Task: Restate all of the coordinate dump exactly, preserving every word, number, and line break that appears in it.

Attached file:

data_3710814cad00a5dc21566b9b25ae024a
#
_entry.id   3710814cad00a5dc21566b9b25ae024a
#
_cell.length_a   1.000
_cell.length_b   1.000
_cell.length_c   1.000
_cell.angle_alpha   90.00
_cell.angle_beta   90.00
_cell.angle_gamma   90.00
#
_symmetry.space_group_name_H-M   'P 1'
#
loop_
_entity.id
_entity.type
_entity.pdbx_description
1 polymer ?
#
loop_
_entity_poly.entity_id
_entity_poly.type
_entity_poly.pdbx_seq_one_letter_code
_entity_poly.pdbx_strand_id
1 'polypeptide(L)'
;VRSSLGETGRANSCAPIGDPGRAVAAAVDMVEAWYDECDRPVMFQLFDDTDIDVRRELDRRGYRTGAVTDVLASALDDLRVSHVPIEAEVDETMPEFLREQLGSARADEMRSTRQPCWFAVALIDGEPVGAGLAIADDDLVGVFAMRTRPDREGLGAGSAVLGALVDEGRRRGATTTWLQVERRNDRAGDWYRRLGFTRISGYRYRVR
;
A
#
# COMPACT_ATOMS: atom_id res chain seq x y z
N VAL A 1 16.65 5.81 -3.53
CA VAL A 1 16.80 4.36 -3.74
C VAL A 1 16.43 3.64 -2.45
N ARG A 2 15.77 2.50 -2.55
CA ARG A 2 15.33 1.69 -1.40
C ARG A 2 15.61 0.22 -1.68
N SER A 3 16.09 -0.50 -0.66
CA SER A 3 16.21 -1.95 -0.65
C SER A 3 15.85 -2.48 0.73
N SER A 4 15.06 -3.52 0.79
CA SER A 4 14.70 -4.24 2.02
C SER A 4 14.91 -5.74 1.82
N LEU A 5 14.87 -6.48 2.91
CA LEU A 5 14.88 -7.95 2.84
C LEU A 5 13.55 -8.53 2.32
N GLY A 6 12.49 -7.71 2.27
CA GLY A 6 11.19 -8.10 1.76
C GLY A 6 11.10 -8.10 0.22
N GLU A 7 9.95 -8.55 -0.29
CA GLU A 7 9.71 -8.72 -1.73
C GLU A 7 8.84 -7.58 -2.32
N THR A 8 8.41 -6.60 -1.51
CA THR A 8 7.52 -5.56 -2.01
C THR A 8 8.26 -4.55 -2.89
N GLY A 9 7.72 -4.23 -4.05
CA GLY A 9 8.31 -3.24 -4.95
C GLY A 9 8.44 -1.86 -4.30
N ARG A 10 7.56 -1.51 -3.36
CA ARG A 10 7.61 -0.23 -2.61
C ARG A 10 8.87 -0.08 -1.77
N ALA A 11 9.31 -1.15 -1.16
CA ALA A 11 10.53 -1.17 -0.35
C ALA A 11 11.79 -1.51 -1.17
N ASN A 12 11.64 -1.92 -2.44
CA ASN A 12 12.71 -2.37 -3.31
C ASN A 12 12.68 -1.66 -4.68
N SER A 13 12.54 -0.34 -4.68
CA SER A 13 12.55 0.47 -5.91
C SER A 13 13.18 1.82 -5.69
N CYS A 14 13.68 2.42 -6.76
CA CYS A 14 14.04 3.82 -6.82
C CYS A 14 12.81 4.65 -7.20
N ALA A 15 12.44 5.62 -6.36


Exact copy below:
data_3710814cad00a5dc21566b9b25ae024a
#
_entry.id   3710814cad00a5dc21566b9b25ae024a
#
_cell.length_a   1.000
_cell.length_b   1.000
_cell.length_c   1.000
_cell.angle_alpha   90.00
_cell.angle_beta   90.00
_cell.angle_gamma   90.00
#
_symmetry.space_group_name_H-M   'P 1'
#
loop_
_entity.id
_entity.type
_entity.pdbx_description
1 polymer ?
#
loop_
_entity_poly.entity_id
_entity_poly.type
_entity_poly.pdbx_seq_one_letter_code
_entity_poly.pdbx_strand_id
1 'polypeptide(L)'
;VRSSLGETGRANSCAPIGDPGRAVAAAVDMVEAWYDECDRPVMFQLFDDTDIDVRRELDRRGYRTGAVTDVLASALDDLRVSHVPIEAEVDETMPEFLREQLGSARADEMRSTRQPCWFAVALIDGEPVGAGLAIADDDLVGVFAMRTRPDREGLGAGSAVLGALVDEGRRRGATTTWLQVERRNDRAGDWYRRLGFTRISGYRYRVR
;
A
#
# COMPACT_ATOMS: atom_id res chain seq x y z
N VAL A 1 16.65 5.81 -3.53
CA VAL A 1 16.80 4.36 -3.74
C VAL A 1 16.43 3.64 -2.45
N ARG A 2 15.77 2.50 -2.55
CA ARG A 2 15.33 1.69 -1.40
C ARG A 2 15.61 0.22 -1.68
N SER A 3 16.09 -0.50 -0.66
CA SER A 3 16.21 -1.95 -0.65
C SER A 3 15.85 -2.48 0.73
N SER A 4 15.06 -3.52 0.79
CA SER A 4 14.70 -4.24 2.02
C SER A 4 14.91 -5.74 1.82
N LEU A 5 14.87 -6.48 2.91
CA LEU A 5 14.88 -7.95 2.84
C LEU A 5 13.55 -8.53 2.32
N GLY A 6 12.49 -7.71 2.27
CA GLY A 6 11.19 -8.10 1.76
C GLY A 6 11.10 -8.10 0.22
N GLU A 7 9.95 -8.55 -0.29
CA GLU A 7 9.71 -8.72 -1.73
C GLU A 7 8.84 -7.58 -2.32
N THR A 8 8.41 -6.60 -1.51
CA THR A 8 7.52 -5.56 -2.01
C THR A 8 8.26 -4.55 -2.89
N GLY A 9 7.72 -4.23 -4.05
CA GLY A 9 8.31 -3.24 -4.95
C GLY A 9 8.44 -1.86 -4.30
N ARG A 10 7.56 -1.51 -3.36
CA ARG A 10 7.61 -0.23 -2.61
C ARG A 10 8.87 -0.08 -1.77
N ALA A 11 9.31 -1.15 -1.16
CA ALA A 11 10.53 -1.17 -0.35
C ALA A 11 11.79 -1.51 -1.17
N ASN A 12 11.64 -1.92 -2.44
CA ASN A 12 12.71 -2.37 -3.31
C ASN A 12 12.68 -1.66 -4.68
N SER A 13 12.54 -0.34 -4.68
CA SER A 13 12.55 0.47 -5.91
C SER A 13 13.18 1.82 -5.69
N CYS A 14 13.68 2.42 -6.76
CA CYS A 14 14.04 3.82 -6.82
C CYS A 14 12.81 4.65 -7.20
N ALA A 15 12.44 5.62 -6.36